In outer space, Vilgax and Zs'skayr are working together to recover the Omnitrix. Ben, Gwen and Grandpa Max head to Effigy Mounds for camping, and find some of Zs'Skayr's Troops hunting there. After defeating Hex at the end, they discover that Zs'Skayr had plundered the Plumber Base in Mount Rushmore. Ben chases him through Chicago lake front and then defeats him in Gold Coast Theater and Grandpa Max sucks him in the Null Void.
After defeating Zs'Skayr, they go to the Historic Battlefield, where Doctor Animo kidnaps Gwen. They go to the Bayou and discover Clancy, in an abandoned mansion. After Ben defeats him, Max asks him where Animo had taken Gwen. He tells him that it is too late to save her now and Animo will make her a mixed-up mutant. Ben and grandpa travel to New Orleans and take a boat to Animo's oil refinery. After defeating Animo, Gwen tells them that Animo and Vilgax have planned to suck Earth into the Null Void. Ben then unlocks Master Control in the Omnitrix.
After going to Washington, D.C., where there are Null Void Portals everywhere, Ben defeats Sixsix and his Detrovite Troops in Cape Canaveral. Grandpa Max uses rockets found there to make the Rustbucket capable of flight. Then, they fly to Vilgax's Ship and Ben tries to defeat Vilgax. After a big battle which ends with Vilgax's defeat, Ben discovers that rest of the Omnitrix Crystals are right there in the ship. But just after he retrieves them, the ship starts powering down and projecting a Null Void Portal, which then sucks in Vilgax and his ship. Luckily, Ben, Gwen and Grandpa Max escape in time and get back to their vacation.
Vilgax is not seen again until the third game of the series, Vilgax Attacks.
Critical reception has been mainly average. IGN scored the Wii, PlayStation 2 and PlayStation Portable versions a 6.8 out of 10, commenting that the cel-shaded graphics, simple gameplay and on-the-fly saving suits the target demographic but was unable to recommend it for hardcore gamers. Lucas M. Thomas scored the Nintendo DS version one point higher, praising its gameplay and sound.
Eurogamer gave the Wii, PlayStation 2 and PlayStation Portable versions 5 out of 10, highlighting the drop-in drop-out two player mode and decent cutscenes, but criticising the bland environments.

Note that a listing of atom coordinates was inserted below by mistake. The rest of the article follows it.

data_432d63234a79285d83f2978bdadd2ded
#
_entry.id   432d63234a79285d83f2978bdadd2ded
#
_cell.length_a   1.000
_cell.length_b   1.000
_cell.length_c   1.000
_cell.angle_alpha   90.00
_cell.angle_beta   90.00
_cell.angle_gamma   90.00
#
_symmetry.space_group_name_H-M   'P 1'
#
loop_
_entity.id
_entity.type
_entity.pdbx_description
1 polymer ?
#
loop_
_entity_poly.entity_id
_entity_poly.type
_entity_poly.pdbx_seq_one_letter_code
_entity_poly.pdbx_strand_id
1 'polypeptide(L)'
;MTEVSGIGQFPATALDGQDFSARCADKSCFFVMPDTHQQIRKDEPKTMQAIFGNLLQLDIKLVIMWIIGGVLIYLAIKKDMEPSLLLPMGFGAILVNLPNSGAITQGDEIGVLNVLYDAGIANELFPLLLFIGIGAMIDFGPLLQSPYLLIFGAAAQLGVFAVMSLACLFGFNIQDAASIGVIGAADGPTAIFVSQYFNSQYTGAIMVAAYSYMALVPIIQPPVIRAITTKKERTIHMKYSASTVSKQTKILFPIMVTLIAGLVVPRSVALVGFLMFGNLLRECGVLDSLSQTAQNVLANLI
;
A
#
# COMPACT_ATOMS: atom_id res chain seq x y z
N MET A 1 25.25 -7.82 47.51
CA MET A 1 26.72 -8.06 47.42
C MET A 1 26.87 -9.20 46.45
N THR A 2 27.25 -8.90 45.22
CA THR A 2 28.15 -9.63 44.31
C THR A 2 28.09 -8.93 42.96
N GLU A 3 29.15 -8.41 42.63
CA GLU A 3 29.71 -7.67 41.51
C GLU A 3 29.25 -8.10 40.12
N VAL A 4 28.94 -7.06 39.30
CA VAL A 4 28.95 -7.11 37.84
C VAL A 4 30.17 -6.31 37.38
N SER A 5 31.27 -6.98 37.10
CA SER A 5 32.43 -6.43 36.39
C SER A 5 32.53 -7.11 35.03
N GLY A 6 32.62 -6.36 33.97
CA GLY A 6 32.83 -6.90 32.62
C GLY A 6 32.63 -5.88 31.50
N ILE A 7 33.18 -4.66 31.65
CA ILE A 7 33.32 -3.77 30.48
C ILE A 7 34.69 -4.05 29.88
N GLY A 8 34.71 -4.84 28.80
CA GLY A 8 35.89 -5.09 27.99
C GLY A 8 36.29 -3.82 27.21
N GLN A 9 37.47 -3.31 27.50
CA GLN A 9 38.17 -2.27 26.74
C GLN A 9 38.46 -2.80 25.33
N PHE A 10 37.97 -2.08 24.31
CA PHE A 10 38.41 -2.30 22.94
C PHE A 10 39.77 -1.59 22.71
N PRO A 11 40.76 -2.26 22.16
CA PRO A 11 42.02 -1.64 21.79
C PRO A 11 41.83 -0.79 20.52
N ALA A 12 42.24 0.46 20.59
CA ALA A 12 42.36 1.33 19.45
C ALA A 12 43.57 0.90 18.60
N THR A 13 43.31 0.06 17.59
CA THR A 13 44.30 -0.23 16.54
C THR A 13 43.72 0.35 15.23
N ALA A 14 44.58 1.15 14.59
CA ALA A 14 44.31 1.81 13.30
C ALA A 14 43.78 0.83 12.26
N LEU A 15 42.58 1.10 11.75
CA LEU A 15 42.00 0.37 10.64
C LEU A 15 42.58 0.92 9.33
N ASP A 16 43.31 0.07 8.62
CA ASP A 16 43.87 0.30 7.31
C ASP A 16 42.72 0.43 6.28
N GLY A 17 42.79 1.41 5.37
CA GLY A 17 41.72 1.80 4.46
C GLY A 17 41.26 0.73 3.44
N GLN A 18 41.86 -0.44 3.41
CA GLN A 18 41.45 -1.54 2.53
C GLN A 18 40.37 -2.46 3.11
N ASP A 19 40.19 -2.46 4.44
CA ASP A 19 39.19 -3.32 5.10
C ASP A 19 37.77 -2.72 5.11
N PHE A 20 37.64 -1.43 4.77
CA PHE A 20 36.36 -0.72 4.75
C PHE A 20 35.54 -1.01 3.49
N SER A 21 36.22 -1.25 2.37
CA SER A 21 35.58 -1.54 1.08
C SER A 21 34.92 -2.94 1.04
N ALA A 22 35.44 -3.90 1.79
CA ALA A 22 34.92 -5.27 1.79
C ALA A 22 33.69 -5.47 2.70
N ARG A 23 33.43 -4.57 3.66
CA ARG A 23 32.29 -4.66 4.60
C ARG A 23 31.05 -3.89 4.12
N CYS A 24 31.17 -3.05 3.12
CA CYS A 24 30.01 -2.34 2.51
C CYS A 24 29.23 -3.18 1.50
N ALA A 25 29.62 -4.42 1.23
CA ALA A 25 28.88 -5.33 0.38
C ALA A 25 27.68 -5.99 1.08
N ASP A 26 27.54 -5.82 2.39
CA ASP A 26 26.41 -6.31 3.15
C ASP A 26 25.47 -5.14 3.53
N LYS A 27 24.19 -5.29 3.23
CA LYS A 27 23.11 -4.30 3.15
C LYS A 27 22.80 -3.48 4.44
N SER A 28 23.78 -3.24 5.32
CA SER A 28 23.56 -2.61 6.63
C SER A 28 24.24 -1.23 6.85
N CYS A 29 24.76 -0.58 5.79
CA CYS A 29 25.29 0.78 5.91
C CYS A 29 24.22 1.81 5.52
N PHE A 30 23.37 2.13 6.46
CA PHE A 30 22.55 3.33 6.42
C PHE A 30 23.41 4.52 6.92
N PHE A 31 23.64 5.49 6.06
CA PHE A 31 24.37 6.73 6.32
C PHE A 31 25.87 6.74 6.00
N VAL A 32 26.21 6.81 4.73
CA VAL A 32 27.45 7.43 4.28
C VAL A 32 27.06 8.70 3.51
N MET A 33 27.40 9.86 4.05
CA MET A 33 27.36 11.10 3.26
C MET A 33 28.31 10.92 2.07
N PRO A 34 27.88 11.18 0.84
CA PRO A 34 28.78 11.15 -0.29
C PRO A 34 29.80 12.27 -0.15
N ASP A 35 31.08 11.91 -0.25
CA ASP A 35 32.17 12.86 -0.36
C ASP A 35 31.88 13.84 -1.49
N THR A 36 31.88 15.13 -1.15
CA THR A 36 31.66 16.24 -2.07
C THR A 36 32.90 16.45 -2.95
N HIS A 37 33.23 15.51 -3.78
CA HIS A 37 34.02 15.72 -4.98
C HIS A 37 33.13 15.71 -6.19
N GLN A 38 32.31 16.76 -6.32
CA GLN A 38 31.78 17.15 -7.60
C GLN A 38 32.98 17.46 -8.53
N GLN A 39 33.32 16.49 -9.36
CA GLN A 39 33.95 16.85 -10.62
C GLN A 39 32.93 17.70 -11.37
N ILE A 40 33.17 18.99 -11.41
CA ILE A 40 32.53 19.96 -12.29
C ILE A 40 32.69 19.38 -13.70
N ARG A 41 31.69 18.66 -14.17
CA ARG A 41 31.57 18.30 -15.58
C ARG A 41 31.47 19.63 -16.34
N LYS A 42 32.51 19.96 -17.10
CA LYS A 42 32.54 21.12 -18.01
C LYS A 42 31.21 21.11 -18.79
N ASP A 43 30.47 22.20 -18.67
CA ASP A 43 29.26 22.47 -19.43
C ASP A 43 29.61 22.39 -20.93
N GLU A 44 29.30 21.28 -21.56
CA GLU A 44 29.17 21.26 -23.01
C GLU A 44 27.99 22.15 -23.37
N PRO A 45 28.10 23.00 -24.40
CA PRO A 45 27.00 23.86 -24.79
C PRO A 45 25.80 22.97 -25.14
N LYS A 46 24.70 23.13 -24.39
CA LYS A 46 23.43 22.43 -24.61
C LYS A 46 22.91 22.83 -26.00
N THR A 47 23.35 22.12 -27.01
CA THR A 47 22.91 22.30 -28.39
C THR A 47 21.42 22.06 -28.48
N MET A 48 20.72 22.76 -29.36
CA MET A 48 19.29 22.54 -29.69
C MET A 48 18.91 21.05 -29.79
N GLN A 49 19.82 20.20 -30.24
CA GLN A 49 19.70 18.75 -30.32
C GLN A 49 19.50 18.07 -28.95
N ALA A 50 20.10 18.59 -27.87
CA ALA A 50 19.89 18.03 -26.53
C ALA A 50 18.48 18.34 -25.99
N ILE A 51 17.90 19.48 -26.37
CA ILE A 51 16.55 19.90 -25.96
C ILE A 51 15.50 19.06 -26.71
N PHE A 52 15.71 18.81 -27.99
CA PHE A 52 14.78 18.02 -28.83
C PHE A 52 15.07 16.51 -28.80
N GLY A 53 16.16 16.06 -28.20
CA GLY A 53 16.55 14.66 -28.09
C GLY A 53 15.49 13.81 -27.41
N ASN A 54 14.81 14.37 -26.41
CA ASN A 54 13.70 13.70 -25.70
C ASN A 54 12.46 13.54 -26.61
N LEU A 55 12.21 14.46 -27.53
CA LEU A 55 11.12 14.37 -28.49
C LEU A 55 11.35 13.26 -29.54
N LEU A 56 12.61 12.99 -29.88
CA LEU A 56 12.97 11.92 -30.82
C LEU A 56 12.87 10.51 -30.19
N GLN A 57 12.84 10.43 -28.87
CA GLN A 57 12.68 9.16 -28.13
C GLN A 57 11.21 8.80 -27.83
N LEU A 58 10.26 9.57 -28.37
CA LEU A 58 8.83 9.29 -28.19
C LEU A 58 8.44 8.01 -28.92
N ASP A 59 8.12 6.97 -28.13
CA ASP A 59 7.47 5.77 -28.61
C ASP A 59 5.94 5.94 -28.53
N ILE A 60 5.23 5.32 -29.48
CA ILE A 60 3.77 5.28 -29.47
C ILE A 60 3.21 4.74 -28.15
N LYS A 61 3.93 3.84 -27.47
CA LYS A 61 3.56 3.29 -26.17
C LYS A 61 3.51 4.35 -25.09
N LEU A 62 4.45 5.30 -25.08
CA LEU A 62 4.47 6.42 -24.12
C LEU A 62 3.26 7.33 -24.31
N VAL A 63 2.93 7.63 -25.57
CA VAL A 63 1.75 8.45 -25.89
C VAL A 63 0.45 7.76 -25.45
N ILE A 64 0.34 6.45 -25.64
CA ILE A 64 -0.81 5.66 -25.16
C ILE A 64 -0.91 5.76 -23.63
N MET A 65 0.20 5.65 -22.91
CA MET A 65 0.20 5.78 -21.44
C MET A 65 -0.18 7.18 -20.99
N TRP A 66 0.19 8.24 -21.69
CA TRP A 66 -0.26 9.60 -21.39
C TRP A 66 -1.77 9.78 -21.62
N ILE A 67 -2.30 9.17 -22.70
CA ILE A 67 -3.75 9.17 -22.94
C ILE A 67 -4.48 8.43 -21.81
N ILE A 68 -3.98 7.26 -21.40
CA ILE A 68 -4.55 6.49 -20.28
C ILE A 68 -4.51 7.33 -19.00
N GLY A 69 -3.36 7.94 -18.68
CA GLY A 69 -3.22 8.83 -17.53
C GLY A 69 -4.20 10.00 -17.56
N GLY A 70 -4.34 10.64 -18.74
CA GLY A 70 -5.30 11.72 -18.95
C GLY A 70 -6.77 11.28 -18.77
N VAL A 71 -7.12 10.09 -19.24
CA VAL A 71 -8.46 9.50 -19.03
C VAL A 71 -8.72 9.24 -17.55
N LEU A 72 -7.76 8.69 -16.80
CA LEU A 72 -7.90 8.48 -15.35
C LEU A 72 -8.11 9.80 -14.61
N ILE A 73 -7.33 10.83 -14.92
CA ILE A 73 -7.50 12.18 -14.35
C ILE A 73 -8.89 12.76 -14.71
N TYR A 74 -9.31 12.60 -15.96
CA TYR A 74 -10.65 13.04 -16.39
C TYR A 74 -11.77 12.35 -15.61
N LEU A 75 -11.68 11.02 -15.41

- "Ben 10: Protector of Earth for PSP Reviews". Metacritic. Retrieved February 20, 2021.
- "Ben 10: Protector of Earth for Wii Reviews". Metacritic. Retrieved February 20, 2021.
- Ellie Gibson (20 December 2007). "Kids' Game Roundup Review". Eurogamer. Retrieved 2009-04-13.
That sums up Ben 10: Protector of Earth, really: it works well enough. There's nothing here to appeal to adults, or anyone who isn't a Ben 10 fan. But if you know one of those, this is a great present.
- Bozon (November 14, 2007). "IGN: Ben 10: Protector of Earth Review". IGN. Archived from the original on February 21, 2009. Retrieved 2009-04-13.
Ben 10 sets out to do nothing more than provide some basic, two-button action, and it succeeds in doing just that.
- Thomas, Lucas (13 November 2007). "Ben 10 Protector of Earth Nintendo DS review". IGN. Retrieved 12 September 2018.
- "D3Publisher's Smash Hit Ben 10: Protector of Earth Sells 2.5 Million Units Worldwide". Business Wire. Berkshire Hathaway. November 26, 2008. Retrieved October 15, 2019.
- IGN Staff (November 26, 2008). "Ben 10: Protector of Earth sells 2.5 million copies". IGN. Retrieved October 15, 2019.
- Peckham, Matt (November 26, 2008). "Cartoon Network Game "Ben 10" Tops 2.5 Million Sales". pcworld.com. Retrieved October 15, 2019.